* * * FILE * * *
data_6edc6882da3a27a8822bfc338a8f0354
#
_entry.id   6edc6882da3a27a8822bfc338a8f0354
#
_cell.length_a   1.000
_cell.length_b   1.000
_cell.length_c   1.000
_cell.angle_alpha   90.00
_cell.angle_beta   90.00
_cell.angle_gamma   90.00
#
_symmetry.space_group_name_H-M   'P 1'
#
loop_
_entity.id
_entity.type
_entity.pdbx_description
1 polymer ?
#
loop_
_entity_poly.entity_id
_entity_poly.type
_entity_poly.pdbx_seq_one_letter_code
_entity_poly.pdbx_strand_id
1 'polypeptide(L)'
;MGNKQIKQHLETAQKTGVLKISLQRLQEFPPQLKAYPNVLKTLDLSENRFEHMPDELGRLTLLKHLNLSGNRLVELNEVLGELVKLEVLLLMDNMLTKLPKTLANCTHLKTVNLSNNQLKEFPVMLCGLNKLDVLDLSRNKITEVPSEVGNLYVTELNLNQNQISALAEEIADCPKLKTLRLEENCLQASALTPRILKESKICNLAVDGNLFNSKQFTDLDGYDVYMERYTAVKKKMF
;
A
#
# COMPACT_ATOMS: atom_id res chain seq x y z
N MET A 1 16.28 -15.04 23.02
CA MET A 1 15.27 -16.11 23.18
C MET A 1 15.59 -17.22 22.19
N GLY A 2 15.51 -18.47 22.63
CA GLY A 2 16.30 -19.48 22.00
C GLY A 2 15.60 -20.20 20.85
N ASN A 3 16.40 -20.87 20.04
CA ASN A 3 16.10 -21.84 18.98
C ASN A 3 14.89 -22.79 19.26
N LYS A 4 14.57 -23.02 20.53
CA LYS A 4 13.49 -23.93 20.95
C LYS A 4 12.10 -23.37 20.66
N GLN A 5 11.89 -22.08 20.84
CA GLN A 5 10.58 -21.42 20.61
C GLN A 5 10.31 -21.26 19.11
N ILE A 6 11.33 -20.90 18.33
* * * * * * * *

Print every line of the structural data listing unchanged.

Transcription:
data_6edc6882da3a27a8822bfc338a8f0354
#
_entry.id   6edc6882da3a27a8822bfc338a8f0354
#
_cell.length_a   1.000
_cell.length_b   1.000
_cell.length_c   1.000
_cell.angle_alpha   90.00
_cell.angle_beta   90.00
_cell.angle_gamma   90.00
#
_symmetry.space_group_name_H-M   'P 1'
#
loop_
_entity.id
_entity.type
_entity.pdbx_description
1 polymer ?
#
loop_
_entity_poly.entity_id
_entity_poly.type
_entity_poly.pdbx_seq_one_letter_code
_entity_poly.pdbx_strand_id
1 'polypeptide(L)'
;MGNKQIKQHLETAQKTGVLKISLQRLQEFPPQLKAYPNVLKTLDLSENRFEHMPDELGRLTLLKHLNLSGNRLVELNEVLGELVKLEVLLLMDNMLTKLPKTLANCTHLKTVNLSNNQLKEFPVMLCGLNKLDVLDLSRNKITEVPSEVGNLYVTELNLNQNQISALAEEIADCPKLKTLRLEENCLQASALTPRILKESKICNLAVDGNLFNSKQFTDLDGYDVYMERYTAVKKKMF
;
A
#
# COMPACT_ATOMS: atom_id res chain seq x y z
N MET A 1 16.28 -15.04 23.02
CA MET A 1 15.27 -16.11 23.18
C MET A 1 15.59 -17.22 22.19
N GLY A 2 15.51 -18.47 22.63
CA GLY A 2 16.30 -19.48 22.00
C GLY A 2 15.60 -20.20 20.85
N ASN A 3 16.40 -20.87 20.04
CA ASN A 3 16.10 -21.84 18.98
C ASN A 3 14.89 -22.79 19.26
N LYS A 4 14.57 -23.02 20.53
CA LYS A 4 13.49 -23.93 20.95
C LYS A 4 12.10 -23.37 20.66
N GLN A 5 11.89 -22.08 20.84
CA GLN A 5 10.58 -21.42 20.61
C GLN A 5 10.31 -21.26 19.11
N ILE A 6 11.33 -20.90 18.33